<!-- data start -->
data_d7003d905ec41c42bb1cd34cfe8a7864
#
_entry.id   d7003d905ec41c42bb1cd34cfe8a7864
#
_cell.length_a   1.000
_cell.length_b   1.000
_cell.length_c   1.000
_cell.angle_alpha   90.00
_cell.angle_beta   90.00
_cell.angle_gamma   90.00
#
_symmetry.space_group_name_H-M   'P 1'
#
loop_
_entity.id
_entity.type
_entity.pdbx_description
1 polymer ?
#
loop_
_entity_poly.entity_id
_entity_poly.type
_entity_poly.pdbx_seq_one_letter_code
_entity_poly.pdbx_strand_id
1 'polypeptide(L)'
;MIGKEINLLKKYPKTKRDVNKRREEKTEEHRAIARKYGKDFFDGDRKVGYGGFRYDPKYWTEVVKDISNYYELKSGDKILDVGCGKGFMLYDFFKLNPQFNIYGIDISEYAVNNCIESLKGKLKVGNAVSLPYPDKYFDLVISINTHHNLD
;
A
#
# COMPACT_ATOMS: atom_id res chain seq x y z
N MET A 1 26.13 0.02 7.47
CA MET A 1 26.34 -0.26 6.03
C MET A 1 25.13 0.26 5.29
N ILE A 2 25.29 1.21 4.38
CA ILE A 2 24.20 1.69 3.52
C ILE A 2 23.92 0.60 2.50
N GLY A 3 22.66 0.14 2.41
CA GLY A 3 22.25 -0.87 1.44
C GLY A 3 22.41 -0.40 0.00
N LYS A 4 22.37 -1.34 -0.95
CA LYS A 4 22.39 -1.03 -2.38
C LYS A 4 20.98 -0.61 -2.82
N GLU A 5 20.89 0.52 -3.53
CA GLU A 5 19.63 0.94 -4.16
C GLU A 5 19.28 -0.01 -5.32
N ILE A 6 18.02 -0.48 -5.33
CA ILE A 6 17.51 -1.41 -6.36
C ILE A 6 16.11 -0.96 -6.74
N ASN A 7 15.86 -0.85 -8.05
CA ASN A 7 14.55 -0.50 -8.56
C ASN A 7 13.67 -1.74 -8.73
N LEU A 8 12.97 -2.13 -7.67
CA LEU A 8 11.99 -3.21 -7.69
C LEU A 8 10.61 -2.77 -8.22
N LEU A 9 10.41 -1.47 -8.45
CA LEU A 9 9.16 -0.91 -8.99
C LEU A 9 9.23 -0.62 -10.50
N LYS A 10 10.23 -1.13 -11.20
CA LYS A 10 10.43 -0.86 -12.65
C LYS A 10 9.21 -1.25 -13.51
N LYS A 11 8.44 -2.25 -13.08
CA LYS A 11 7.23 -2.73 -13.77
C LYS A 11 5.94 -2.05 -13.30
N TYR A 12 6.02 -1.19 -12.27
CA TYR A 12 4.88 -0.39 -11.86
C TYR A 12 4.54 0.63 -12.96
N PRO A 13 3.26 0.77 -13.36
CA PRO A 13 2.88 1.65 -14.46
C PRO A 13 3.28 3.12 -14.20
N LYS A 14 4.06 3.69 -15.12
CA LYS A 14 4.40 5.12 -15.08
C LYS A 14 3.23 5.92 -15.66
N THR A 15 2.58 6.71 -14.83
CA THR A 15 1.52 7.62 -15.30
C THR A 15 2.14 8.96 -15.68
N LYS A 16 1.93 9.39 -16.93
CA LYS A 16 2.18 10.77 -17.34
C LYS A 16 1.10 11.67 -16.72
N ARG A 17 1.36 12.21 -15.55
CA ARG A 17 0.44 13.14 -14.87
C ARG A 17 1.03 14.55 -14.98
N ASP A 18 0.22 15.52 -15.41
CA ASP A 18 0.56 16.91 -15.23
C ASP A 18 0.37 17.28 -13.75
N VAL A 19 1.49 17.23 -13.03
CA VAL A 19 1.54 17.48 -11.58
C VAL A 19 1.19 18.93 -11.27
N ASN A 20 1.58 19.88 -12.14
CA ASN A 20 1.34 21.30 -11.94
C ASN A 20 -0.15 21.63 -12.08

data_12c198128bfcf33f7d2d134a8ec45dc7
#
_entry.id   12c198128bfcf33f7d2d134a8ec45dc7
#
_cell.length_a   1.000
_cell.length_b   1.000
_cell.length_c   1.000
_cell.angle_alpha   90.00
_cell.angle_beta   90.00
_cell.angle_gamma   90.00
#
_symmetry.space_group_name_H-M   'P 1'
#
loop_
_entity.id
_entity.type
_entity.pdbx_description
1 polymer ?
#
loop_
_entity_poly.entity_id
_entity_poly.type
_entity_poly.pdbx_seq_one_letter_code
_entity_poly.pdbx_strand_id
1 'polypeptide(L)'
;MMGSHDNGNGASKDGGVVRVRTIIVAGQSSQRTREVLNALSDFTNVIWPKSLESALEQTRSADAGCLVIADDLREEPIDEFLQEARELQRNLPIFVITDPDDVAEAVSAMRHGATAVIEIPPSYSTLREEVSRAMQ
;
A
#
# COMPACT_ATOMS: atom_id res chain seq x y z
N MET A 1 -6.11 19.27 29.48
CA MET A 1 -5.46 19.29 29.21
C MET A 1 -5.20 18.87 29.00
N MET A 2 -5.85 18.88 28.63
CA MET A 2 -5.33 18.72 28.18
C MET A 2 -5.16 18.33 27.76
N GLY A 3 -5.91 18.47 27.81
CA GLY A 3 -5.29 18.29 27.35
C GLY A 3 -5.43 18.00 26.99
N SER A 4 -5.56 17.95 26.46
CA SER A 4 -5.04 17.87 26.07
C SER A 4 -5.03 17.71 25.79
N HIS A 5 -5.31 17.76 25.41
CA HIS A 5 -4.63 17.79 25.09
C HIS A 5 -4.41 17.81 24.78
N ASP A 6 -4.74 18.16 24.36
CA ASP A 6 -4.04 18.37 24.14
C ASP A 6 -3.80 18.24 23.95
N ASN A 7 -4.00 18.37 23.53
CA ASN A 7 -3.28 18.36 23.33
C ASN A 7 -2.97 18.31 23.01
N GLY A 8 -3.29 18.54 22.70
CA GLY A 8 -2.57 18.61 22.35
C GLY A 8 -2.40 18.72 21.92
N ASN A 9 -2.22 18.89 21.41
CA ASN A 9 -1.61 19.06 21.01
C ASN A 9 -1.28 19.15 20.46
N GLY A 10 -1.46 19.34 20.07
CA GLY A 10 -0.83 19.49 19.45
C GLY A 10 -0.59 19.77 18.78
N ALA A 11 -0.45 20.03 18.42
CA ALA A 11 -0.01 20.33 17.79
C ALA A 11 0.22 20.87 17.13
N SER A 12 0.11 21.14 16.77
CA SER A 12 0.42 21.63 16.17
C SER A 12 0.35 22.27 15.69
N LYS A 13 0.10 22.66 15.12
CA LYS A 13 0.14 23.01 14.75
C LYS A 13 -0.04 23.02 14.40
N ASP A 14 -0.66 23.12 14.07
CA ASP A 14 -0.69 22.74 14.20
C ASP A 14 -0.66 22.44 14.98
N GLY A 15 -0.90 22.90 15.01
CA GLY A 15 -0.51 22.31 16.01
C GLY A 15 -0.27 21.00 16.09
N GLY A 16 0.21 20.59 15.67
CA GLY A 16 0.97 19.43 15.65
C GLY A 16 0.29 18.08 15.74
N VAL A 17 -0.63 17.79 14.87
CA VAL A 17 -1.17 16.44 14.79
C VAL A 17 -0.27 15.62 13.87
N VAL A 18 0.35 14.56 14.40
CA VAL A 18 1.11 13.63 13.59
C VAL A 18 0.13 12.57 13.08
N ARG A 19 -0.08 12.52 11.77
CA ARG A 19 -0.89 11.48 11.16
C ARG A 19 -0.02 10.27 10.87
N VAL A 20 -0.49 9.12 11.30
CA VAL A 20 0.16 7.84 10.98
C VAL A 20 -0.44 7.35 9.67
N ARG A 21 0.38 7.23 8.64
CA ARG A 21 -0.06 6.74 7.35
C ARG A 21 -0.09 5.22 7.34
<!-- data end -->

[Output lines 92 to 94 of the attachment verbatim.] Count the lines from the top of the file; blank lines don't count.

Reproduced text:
#
_entry.id   12c198128bfcf33f7d2d134a8ec45dc7
#